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Lord Clement-Jones: My Lords, is the Minister aware that many local pharmacies are considering closing as a result of workload, competition from supermarkets and particularly cash-flow problems? Do the Government plan to revise the payment system for local pharmacies as part of their forthcoming community pharmacy strategy? Will the Minister confirm whether the Crown report on prescribing will be published at the same time as that community pharmacy strategy?

Baroness Hayman: My Lords, the noble Lord is correct that we are currently looking at our community pharmacy strategy. That should build on the contribution that pharmacists can make. We have received a great many suggestions and comments on that. My right honourable friend the Secretary of State had a useful round-table meeting to discuss it. We now need to consider the contributions that have been made and to publish the strategy in due course. I do not think that I can make a commitment that the Crown report will be published at the same time. It might well be in advance of it.

Baroness Masham of Ilton: My Lords, does not the Minister think it rather unbalanced to have between four and seven doctors on such groups but not one pharmacist or dentist? As a member of a former family

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health services authority, does not the Minister agree that those bodies were far more balanced and democratic?

Baroness Hayman: My Lords, there is a difficulty here in terms of getting the balance right. The skills and expertise of many professional groups will be needed if primary care groups are to function effectively. That is why we have included powers of co-option--to balance against the need also to have a manageable and workable core membership. In specific areas, primary care groups have the ability to set up executive sub-groups, which it might well be appropriate for a co-opted member such as a pharmacist to lead.

Baroness Uddin: My Lords, can my noble friend the Minister tell the House how it is intended to monitor the structure of primary care group boards to ensure that they reflect the equal opportunities commitment that we have made for the health service?

Baroness Hayman: My Lords, the health service is committed to effective implementation of equal opportunities. I believe that it has done a great deal in terms of appointments made to trust boards and health authorities during the time of this Government. The primary care group will be a sub-committee of the health authority and I expect it to monitor equal opportunities among the membership, as it does other areas of its work.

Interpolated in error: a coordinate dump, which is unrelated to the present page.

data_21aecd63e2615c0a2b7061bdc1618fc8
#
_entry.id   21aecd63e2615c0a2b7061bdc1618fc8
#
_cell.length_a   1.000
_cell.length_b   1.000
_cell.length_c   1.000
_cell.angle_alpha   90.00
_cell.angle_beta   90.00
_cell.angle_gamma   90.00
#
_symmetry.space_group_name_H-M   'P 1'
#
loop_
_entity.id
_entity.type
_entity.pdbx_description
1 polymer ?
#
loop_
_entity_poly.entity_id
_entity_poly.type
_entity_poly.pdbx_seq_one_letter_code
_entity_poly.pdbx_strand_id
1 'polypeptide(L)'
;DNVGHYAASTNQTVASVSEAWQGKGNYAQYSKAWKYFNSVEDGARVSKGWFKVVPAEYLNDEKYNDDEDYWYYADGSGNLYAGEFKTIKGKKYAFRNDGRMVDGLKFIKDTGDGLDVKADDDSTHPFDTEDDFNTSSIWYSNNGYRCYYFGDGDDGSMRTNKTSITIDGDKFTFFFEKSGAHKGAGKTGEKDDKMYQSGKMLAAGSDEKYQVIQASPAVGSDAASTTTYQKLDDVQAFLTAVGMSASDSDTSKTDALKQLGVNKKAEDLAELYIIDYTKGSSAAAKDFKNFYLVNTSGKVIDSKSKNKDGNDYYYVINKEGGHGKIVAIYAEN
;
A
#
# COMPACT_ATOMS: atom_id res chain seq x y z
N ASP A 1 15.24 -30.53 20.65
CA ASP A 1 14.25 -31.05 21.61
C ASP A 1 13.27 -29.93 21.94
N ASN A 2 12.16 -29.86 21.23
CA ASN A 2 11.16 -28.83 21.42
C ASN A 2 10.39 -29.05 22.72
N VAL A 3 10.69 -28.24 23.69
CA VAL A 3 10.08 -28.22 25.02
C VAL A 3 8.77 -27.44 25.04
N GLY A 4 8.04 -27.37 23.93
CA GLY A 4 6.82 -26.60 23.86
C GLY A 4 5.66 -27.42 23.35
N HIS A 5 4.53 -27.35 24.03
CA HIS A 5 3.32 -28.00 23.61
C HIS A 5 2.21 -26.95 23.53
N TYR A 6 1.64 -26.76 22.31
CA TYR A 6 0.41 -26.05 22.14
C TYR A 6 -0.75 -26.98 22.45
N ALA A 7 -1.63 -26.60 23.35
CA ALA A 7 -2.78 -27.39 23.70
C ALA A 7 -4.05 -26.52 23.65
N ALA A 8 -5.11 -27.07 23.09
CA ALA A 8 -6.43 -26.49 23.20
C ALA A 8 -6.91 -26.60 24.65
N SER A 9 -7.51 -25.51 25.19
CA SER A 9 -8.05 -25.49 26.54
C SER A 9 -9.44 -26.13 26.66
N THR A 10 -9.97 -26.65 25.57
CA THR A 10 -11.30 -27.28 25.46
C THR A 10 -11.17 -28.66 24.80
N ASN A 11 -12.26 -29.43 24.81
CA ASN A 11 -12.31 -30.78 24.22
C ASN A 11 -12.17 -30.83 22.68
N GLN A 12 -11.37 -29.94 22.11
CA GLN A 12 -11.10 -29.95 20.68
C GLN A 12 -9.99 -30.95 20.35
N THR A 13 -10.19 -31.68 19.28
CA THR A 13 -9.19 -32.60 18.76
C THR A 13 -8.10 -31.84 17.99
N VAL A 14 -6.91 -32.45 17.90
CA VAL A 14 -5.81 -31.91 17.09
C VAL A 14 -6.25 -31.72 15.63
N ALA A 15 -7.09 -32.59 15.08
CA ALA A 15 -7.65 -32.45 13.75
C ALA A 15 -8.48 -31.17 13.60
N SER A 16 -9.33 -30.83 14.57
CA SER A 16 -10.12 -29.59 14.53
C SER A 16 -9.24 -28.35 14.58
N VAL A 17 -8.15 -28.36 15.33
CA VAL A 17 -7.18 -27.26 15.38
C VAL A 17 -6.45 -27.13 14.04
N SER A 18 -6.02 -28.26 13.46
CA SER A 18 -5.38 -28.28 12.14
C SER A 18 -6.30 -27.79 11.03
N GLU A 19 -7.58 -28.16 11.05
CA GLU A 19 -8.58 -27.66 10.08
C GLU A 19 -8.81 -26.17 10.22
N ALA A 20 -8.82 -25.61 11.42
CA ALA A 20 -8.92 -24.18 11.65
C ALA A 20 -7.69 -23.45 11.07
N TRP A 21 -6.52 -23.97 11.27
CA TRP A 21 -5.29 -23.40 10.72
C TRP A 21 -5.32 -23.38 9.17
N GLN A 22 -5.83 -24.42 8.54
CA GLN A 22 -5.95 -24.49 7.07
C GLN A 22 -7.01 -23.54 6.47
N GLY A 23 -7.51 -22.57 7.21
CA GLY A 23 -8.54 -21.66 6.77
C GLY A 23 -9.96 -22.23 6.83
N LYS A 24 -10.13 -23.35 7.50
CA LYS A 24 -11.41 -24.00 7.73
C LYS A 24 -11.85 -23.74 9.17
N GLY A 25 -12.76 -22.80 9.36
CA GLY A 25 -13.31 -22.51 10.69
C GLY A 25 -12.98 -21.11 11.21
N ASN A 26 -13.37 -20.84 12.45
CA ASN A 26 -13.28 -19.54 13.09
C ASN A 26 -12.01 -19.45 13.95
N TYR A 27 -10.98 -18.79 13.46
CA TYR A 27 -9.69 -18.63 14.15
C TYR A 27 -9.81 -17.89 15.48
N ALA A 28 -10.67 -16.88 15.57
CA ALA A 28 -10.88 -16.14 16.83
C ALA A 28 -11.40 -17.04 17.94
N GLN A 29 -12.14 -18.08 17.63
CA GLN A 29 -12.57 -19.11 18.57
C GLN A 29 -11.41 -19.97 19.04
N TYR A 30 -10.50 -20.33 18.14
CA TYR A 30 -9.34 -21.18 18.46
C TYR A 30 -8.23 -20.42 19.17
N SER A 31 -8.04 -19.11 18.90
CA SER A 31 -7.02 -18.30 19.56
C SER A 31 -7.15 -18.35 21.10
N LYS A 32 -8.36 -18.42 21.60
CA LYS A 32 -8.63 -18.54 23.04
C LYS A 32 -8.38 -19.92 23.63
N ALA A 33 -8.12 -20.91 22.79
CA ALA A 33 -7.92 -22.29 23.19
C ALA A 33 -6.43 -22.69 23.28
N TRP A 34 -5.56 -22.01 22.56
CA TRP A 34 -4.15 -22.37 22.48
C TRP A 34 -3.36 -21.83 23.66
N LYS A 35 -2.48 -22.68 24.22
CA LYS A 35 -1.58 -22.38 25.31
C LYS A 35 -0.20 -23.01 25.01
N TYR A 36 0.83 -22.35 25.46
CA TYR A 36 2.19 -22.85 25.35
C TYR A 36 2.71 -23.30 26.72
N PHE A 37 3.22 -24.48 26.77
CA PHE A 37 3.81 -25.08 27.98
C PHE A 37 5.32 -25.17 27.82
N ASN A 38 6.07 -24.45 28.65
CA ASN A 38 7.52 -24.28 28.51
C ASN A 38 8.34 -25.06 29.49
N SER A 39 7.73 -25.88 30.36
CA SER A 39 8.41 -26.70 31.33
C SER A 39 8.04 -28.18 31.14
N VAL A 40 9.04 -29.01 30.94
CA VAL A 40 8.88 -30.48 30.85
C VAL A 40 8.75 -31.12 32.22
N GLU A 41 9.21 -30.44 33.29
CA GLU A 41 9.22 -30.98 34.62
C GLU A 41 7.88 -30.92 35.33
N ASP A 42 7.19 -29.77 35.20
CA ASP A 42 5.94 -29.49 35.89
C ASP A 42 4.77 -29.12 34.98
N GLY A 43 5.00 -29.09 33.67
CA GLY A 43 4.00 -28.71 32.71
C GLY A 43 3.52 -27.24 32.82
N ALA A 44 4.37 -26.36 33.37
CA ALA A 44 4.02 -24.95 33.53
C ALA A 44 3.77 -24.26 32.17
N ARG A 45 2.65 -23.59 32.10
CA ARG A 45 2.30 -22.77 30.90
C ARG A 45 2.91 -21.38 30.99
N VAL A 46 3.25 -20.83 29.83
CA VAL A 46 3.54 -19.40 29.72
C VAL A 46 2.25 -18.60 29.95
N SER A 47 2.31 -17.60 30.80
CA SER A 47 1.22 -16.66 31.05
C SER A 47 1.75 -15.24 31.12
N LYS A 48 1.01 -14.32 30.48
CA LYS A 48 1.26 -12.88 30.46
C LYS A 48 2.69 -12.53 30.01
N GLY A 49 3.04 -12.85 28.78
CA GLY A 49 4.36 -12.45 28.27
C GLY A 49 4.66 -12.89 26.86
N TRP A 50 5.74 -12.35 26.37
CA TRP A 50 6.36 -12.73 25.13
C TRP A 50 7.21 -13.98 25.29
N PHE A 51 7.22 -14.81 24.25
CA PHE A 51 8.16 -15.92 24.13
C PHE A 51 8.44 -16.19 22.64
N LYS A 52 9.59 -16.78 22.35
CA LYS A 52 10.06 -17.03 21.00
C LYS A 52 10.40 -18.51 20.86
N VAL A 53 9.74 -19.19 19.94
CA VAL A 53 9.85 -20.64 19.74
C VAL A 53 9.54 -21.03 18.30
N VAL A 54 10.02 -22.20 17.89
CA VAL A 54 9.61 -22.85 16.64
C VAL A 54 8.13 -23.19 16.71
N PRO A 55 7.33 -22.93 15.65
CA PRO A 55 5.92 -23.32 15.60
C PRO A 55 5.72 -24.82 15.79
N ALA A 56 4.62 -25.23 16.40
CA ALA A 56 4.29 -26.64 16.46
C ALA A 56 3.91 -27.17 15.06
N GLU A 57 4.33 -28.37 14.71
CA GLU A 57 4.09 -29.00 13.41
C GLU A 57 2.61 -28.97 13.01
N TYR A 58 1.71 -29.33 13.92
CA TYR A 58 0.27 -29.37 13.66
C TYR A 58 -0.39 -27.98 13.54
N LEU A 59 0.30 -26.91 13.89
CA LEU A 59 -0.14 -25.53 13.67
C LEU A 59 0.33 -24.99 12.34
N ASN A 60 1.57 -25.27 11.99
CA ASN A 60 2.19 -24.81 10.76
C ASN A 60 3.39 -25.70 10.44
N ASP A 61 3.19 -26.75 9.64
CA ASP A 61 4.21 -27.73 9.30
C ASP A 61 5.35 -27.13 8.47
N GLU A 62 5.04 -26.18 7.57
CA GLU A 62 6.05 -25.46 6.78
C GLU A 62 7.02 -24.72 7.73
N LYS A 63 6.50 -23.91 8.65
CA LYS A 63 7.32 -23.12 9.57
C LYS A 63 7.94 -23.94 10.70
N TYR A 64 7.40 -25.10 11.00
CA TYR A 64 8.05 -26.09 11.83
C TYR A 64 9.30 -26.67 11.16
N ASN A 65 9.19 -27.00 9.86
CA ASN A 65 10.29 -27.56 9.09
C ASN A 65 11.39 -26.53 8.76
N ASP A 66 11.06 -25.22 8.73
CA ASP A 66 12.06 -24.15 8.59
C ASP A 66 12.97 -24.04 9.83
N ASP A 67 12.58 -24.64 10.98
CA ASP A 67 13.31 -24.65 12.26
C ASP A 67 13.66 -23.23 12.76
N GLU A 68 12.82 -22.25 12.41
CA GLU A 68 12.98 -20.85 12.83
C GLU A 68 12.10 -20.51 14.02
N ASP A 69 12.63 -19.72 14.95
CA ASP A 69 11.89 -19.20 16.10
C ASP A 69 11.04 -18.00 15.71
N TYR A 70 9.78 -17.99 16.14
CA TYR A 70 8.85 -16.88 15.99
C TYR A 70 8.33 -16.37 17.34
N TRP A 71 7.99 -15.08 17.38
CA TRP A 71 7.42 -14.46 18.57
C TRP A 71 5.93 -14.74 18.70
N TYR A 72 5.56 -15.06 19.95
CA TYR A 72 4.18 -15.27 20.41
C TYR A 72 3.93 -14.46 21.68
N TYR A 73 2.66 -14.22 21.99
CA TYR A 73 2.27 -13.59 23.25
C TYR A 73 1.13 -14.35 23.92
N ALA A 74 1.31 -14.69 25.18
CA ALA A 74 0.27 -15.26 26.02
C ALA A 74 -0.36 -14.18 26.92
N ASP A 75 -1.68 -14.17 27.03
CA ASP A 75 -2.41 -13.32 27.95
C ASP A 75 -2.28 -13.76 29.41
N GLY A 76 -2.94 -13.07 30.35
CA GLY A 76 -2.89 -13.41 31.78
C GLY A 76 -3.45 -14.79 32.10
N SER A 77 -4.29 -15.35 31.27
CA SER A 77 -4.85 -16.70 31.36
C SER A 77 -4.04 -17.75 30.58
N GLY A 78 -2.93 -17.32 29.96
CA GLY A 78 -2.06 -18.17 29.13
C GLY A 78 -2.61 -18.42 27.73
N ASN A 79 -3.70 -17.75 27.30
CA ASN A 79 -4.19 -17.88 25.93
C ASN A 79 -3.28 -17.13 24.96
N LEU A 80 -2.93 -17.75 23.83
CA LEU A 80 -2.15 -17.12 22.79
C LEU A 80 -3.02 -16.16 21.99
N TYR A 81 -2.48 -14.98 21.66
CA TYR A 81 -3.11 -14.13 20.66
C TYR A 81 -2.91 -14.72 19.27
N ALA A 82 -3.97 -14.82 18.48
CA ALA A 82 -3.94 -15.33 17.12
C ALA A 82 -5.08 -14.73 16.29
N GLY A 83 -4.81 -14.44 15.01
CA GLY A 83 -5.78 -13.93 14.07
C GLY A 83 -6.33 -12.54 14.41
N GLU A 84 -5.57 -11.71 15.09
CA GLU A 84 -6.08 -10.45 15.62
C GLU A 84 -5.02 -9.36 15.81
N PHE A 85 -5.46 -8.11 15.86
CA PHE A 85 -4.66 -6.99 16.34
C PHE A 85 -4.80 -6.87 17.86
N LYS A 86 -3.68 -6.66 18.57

Earl Howe: My Lords, why is it that pharmacists are to be included automatically in primary care group boards in Wales and Scotland but not in England?

Baroness Hayman: My Lords, the noble Earl will be aware from the many debates in this House that it is possible to hold different views about the appropriate structures for different parts of the United Kingdom. That is very much the outcome of the legislation that has been debated in this Session. As far as concerns England, as promised in the White Paper, the Government believe that doctors and nurses should be very much in the driving seat and that other appropriate professionals, be they occupational therapists, physiotherapists, midwives or pharmacists, should be brought in to make their contribution as and when appropriate.

Offshore Wind Electricity Generation

3.21 p.m.

Lord Campbell of Croy asked Her Majesty's Government:

    What encouragement or assistance they are giving to the development of offshore wind generation of electricity.

The Parliamentary Under-Secretary of State, Department of Trade and Industry (Lord Sainsbury of Turville): My Lords, two offshore wind projects comprising 13.5 megawatts have already been awarded

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contracts under the general wind bands in the fourth Non-Fossil Fuel Obligation Renewables Order. In addition, the Government are working with the British wind industry and others to see how the UK's offshore wind resource can best be developed in order to contribute significantly to the UK's electricity supply from renewables. To this end the Government have issued a consultation document on possible arrangements for incorporating the development of offshore wind energy into a specific offshore wind band in the Non-Fossil Fuel Obligation Order process.